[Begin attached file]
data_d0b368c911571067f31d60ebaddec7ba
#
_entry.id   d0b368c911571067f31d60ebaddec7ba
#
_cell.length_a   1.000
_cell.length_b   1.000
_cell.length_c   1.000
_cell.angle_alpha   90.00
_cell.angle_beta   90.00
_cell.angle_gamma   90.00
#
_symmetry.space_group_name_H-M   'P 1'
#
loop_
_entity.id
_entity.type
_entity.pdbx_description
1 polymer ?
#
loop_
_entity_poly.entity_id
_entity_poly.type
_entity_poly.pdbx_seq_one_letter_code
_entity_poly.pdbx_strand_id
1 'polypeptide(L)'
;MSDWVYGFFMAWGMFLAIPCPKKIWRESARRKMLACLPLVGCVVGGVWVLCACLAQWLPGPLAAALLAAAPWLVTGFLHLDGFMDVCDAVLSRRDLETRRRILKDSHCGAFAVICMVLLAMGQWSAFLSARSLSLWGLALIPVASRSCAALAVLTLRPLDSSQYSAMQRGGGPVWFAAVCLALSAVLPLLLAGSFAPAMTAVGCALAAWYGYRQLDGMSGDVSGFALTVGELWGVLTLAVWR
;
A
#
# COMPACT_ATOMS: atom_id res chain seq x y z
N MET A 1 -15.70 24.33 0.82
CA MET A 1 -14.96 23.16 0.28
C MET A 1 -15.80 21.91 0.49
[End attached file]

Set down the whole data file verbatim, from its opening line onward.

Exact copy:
data_d0b368c911571067f31d60ebaddec7ba
#
_entry.id   d0b368c911571067f31d60ebaddec7ba
#
_cell.length_a   1.000
_cell.length_b   1.000
_cell.length_c   1.000
_cell.angle_alpha   90.00
_cell.angle_beta   90.00
_cell.angle_gamma   90.00
#
_symmetry.space_group_name_H-M   'P 1'
#
loop_
_entity.id
_entity.type
_entity.pdbx_description
1 polymer ?
#
loop_
_entity_poly.entity_id
_entity_poly.type
_entity_poly.pdbx_seq_one_letter_code
_entity_poly.pdbx_strand_id
1 'polypeptide(L)'
;MSDWVYGFFMAWGMFLAIPCPKKIWRESARRKMLACLPLVGCVVGGVWVLCACLAQWLPGPLAAALLAAAPWLVTGFLHLDGFMDVCDAVLSRRDLETRRRILKDSHCGAFAVICMVLLAMGQWSAFLSARSLSLWGLALIPVASRSCAALAVLTLRPLDSSQYSAMQRGGGPVWFAAVCLALSAVLPLLLAGSFAPAMTAVGCALAAWYGYRQLDGMSGDVSGFALTVGELWGVLTLAVWR
;
A
#
# COMPACT_ATOMS: atom_id res chain seq x y z
N MET A 1 -15.70 24.33 0.82
CA MET A 1 -14.96 23.16 0.28
C MET A 1 -15.80 21.91 0.49